Huffman, Feinstein, Padilla, Thompson Introduce Bill to Increase Supply of Affordable Housing

March 04, 2021

Washington, D.C. – Senators Dianne Feinstein and Alex Padilla and Representatives Jared Huffman and Mike Thompson (all D-Calif.) today introduced the Affordable Housing Redevelopment Act, a bill to reauthorize the Neighborhood Stabilization Program and authorize $1.5 billion to help create new affordable housing through the rehabilitation or redevelopment of old, vacant or foreclosed properties.

“The lack of affordable housing is an all-too familiar crisis in California. But with the COVID-19 pandemic threatening the livelihoods of millions and countless families at risk of eviction or foreclosure, affordable housing options are needed more than ever,” said Representative Huffman. “This bill not only establishes smart long-term investments, but it also focuses resources on more immediate solutions to meet the urgent needs of the current housing crisis.”

“Our region is far too familiar with the devastating impact of the lack of affordable housing, a problem that has only been exacerbated by the recent fires and by the Coronavirus pandemic. We need solutions to help families afford housing now more than ever,” said Rep. Thompson. “That’s why I am proud to be a coauthor of the Affordable Housing Redevelopment Act, which reauthorizes the important Neighborhood Stabilization Program and provides $1.5 billion to turn old and vacant properties into affordable housing specifically to help those with the greatest need. This will be vital for our district and our entire region and I thank Senator Feinstein for her leadership on this bill in the Senate.”

“The lack of affordable housing is a key driver of our homelessness crisis, both in California and across the country,” said Senator Feinstein. “But the high cost and slow pace of building new affordable housing units has been an obstacle in addressing this shortage. This bill directs federal funds to local governments and nonprofits so they can acquire existing properties and turn them into affordable housing as quickly and efficiently as possible. We cannot overcome the homelessness crisis without addressing our housing affordability crisis, and I’m proud to introduce a bill that addresses this issue head on.”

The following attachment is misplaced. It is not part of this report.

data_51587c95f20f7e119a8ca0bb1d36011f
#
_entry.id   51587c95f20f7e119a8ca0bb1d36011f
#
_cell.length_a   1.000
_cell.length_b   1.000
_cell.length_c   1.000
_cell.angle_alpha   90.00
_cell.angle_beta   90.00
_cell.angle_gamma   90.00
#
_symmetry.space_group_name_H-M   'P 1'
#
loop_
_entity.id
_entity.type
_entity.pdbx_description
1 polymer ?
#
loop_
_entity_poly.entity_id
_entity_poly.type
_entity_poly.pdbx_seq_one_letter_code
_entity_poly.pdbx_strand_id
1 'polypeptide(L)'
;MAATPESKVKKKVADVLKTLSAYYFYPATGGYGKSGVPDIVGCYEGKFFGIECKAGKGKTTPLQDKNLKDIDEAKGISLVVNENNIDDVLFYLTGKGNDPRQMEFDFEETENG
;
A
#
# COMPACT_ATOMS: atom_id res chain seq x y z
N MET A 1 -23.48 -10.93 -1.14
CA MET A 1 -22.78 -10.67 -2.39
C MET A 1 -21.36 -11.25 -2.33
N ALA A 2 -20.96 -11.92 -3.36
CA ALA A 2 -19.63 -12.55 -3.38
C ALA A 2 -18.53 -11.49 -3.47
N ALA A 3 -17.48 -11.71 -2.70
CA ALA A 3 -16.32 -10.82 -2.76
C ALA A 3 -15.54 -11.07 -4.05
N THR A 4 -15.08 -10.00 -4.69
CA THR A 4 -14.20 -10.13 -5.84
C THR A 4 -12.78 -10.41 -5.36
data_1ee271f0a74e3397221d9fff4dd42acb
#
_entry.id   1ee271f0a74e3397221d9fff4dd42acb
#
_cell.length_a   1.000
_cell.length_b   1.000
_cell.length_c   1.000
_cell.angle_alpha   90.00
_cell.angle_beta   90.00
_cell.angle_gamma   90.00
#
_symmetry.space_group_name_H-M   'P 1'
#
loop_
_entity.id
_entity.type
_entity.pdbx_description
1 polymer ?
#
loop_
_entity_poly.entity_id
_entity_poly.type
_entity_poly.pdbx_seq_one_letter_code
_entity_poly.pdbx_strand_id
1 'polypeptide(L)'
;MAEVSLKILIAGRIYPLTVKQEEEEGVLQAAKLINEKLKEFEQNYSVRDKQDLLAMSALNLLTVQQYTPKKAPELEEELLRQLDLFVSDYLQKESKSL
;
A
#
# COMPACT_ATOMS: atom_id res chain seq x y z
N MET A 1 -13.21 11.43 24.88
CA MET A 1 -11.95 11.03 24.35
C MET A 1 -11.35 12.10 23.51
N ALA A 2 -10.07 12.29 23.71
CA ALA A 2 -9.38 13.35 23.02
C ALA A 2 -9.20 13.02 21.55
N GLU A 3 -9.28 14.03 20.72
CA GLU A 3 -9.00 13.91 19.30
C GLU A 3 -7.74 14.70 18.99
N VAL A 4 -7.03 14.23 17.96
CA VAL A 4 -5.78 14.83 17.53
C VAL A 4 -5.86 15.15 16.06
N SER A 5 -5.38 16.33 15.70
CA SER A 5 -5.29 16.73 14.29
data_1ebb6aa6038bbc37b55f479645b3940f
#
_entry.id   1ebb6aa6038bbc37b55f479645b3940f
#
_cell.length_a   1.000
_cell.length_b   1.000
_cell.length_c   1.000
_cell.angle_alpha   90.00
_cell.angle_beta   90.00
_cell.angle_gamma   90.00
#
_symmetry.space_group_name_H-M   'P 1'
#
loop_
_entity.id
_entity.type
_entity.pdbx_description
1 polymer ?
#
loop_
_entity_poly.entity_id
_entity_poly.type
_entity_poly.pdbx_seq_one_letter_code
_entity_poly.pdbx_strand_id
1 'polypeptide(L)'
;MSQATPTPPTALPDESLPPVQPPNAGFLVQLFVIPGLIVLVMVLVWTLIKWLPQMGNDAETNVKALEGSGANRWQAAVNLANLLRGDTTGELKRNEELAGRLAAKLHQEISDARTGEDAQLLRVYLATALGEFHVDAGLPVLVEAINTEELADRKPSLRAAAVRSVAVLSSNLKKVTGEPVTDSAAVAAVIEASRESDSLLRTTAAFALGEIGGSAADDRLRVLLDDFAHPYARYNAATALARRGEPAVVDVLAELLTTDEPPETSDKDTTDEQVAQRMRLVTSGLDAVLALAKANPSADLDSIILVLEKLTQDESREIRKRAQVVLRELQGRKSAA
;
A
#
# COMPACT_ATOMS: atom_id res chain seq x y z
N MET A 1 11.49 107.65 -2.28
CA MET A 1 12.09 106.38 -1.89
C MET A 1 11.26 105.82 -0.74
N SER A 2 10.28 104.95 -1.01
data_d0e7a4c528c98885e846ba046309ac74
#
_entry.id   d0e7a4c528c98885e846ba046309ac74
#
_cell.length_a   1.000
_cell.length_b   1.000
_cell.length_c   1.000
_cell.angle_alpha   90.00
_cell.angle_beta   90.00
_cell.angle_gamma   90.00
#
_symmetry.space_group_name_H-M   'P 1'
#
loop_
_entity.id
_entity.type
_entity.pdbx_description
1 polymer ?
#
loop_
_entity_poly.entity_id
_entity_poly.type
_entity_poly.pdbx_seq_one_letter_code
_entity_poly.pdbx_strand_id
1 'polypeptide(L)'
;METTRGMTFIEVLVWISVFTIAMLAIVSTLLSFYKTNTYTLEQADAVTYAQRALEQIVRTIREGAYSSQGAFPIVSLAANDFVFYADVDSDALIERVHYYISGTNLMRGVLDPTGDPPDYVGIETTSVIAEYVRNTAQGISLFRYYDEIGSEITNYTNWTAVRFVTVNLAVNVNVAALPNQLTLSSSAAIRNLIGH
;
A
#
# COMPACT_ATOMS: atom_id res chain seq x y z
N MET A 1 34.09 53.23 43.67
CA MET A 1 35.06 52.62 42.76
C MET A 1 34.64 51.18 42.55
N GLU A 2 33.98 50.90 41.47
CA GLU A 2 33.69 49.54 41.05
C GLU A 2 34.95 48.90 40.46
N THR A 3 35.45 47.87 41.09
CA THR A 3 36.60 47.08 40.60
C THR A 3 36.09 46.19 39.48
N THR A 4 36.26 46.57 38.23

“Increasing access to affordable housing is an urgent priority as we recover from this pandemic,” Senator Alex Padilla said. “Reauthorizing the Neighborhood Stabilization Program will allow more development of affordable housing for California’s most vulnerable communities. Federal support for local redevelopment projects is a critical long-term investment in our economic stability.”

“The best way to prevent is to be prepared -- and in order to prevent the tides of speculation from washing away communities most at risk of displacement, we must prepare funding to support them. By establishing funds to support acquisition and rehabilitation of distressed and foreclosed properties, Congress will produce more permanently affordable housing for Americans struggling the most to afford a home. By raising their voices to support this legislation, Americans will ensure neighbors stay stabilized in their communities,” said Lisa Hershey, executive director of Housing California.

The Neighborhood Stabilization Program was created after the 2008 financial crisis to help build new affordable housing and improve blighted neighborhoods. Given the expense of new construction, rehabilitation of old buildings and the redevelopment of abandoned, foreclosed and bank-owned properties has proven to be a more cost-effective way to add affordable housing in areas struggling with housing shortages.

Specifically, the bill would:

  • Reauthorize the Neighborhood Stabilization Program and authorize $1.5 billion to fund the rehabilitation of old buildings, redevelopment of distressed properties, and the conversion of commercial and other non-residential properties to create new affordable housing. 
  • Ensure all housing created through the program would serve households with income below 100 percent of area median income, and at least 25 percent of housing must serve households with income below 50 percent of area median income.
  • Distribute funding through HUD’s Community Development Block Grant Program Office as a competitive grant to state and local governments.
  • Give preference to projects that:
    • are located in areas with high levels of cost-burdened households;
    • will be located in rural communities, or in close proximity to high-frequency public transportation;
    • are located in communities where local land-use policies encourage adaptive reuse or other means to achieve greater housing production; or
    • have a higher proportion of low-income units.


Congressman Jared Huffman represents California’s 2nd Congressional District, which spans the North Coast of the state from the Golden Gate Bridge to the Oregon border, and includes Marin, Sonoma, Mendocino, Humboldt, Trinity, and Del Norte counties. He currently serves on the Committee on Natural Resources, the Committee on Transportation and Infrastructure, and the Select Committee on the Climate Crisis. In the 117th Congress, he chairs the Natural Resources Subcommittee on Water, Oceans, and Wildlife. He is the founder of the Congressional Freethought Caucus.